ED: Our holiday tables will be set for smaller numbers this year—some as small as one or two. How would you rethink the menu and the decor?

DM: Take the pressure off this year! You don’t have to do everything. Pick and choose the traditions that mean the most to you and do what you can manage–the things that bring you joy or that your kids love most. You don’t have to pull out all your good china, for example. Just lighting some candles and changing out of your work-from-home sweatpants into something festive will make the event feel like an occasion.

For me, the joy is in making holidays beautiful for the people I love. I remember my grandmother’s Passover table so vividly, and then my mom carried on that tradition. Whether it’s Passover or Easter, or whatever holiday you celebrate, the key is capturing that holiday feeling while making things easier this year due to the circumstances. For example, maybe you can’t have a big children’s Easter egg hunt this year, but instead you can print out the template for the ones on my website. That way, even if you don’t have the time to dye and decorate dozens of the real thing, you can have a few decorative eggs on your table or even set up a hunt in the house.

ED: You have three young daughters. What projects have you been doing together?

DM: I will say that in our house, there’s always a project in full swing. Since we’ve been home, that’s only increased! My daughter Ella has been tie-dyeing clothes and accessories to raise money for pediatric cancer. We’ve also been playing a lot of Monopoly and cooking and baking—for everyone, including older relatives, friends, the doormen in our New York building—which has been nice. For the first time, instead of my mom making my grandmother’s matzoh ball soup for Passover, I am making it with the same recipe. (Wish me luck!)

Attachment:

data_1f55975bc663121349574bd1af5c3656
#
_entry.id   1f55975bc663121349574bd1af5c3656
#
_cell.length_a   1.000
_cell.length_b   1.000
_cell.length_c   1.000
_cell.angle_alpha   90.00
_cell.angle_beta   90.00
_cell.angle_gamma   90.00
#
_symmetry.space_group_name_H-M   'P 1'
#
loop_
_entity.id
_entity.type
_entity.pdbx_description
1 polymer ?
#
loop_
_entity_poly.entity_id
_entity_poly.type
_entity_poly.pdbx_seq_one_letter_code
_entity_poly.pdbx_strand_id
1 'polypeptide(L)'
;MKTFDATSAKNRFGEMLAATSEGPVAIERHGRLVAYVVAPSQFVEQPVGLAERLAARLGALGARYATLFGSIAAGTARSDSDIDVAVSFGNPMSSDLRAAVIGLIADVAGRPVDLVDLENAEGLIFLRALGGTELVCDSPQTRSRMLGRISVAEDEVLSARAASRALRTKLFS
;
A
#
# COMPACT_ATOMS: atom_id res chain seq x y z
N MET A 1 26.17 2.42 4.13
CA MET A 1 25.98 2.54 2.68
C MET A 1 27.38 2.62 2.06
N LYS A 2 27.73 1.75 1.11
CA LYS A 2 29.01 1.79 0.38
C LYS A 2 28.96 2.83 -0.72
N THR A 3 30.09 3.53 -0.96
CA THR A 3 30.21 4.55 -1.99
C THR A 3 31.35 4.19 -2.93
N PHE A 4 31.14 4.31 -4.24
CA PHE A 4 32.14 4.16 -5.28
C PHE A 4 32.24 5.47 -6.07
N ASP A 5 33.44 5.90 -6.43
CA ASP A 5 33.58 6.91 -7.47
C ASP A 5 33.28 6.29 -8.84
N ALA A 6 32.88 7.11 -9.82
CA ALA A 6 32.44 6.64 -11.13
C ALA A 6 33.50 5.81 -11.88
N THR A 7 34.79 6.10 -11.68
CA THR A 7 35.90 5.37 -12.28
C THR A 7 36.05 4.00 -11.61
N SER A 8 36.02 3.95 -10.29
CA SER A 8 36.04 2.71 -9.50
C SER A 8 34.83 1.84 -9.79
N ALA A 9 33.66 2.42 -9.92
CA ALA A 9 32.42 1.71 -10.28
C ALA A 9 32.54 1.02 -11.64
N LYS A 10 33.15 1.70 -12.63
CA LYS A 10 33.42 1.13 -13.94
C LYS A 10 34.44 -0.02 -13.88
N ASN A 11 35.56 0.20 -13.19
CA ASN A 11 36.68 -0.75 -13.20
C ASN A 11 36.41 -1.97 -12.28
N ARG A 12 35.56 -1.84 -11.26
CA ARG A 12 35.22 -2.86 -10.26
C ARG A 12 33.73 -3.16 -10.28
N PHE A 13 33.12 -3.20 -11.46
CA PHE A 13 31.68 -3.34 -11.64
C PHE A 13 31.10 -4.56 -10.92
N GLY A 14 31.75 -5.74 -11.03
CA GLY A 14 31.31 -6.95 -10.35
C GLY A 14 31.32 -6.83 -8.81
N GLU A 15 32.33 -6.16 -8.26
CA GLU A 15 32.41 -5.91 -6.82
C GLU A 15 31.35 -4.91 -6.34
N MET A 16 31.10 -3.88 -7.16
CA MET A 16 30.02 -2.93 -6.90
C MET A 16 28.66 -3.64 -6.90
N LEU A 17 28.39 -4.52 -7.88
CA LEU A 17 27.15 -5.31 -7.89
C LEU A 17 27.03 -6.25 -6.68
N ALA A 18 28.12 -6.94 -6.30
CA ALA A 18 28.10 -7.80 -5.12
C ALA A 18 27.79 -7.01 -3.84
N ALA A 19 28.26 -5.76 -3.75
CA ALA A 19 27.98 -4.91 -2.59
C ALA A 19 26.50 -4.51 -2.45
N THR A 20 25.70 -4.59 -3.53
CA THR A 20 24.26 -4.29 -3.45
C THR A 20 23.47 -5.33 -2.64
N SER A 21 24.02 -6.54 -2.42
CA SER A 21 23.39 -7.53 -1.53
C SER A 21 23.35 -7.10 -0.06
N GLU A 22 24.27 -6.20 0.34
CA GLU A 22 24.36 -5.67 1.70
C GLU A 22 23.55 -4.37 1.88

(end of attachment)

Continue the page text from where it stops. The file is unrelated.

For every holiday invitation, menu, or project I’ve ever done—including my book—my mom is my official calligrapher. We combine my artwork with her writing. This year, since we’re not together, my daughters will follow in her footsteps and are making table decorations.


Celebrating, social-distancing style.

Darcy Miller Designs

ED: The hardest thing for many people right now is being separated from loved ones and friends. How can we celebrate “together” when we’re apart?

DM: By now I think everyone has figured out that you can have virtual birthday parties, happy hours, and gatherings. And when it comes to celebrating, I think you can do it in two parts. First, you can share in the preparations—for me, half the fun of a holiday is getting ready together, cooking, or crafting. Video-chatting with friends or family while working off the same recipe or on the same project gives you that same feeling. Calling your mom to get her signature recipe, touching base beforehand to let her know you’re thinking of her, or going on Zoom and celebrating with the extended family—it might not be as good as the real thing, but it can come pretty close. Maybe it’s not what you’re used to, but you’ll still be making memories together, even if it’s in a new way.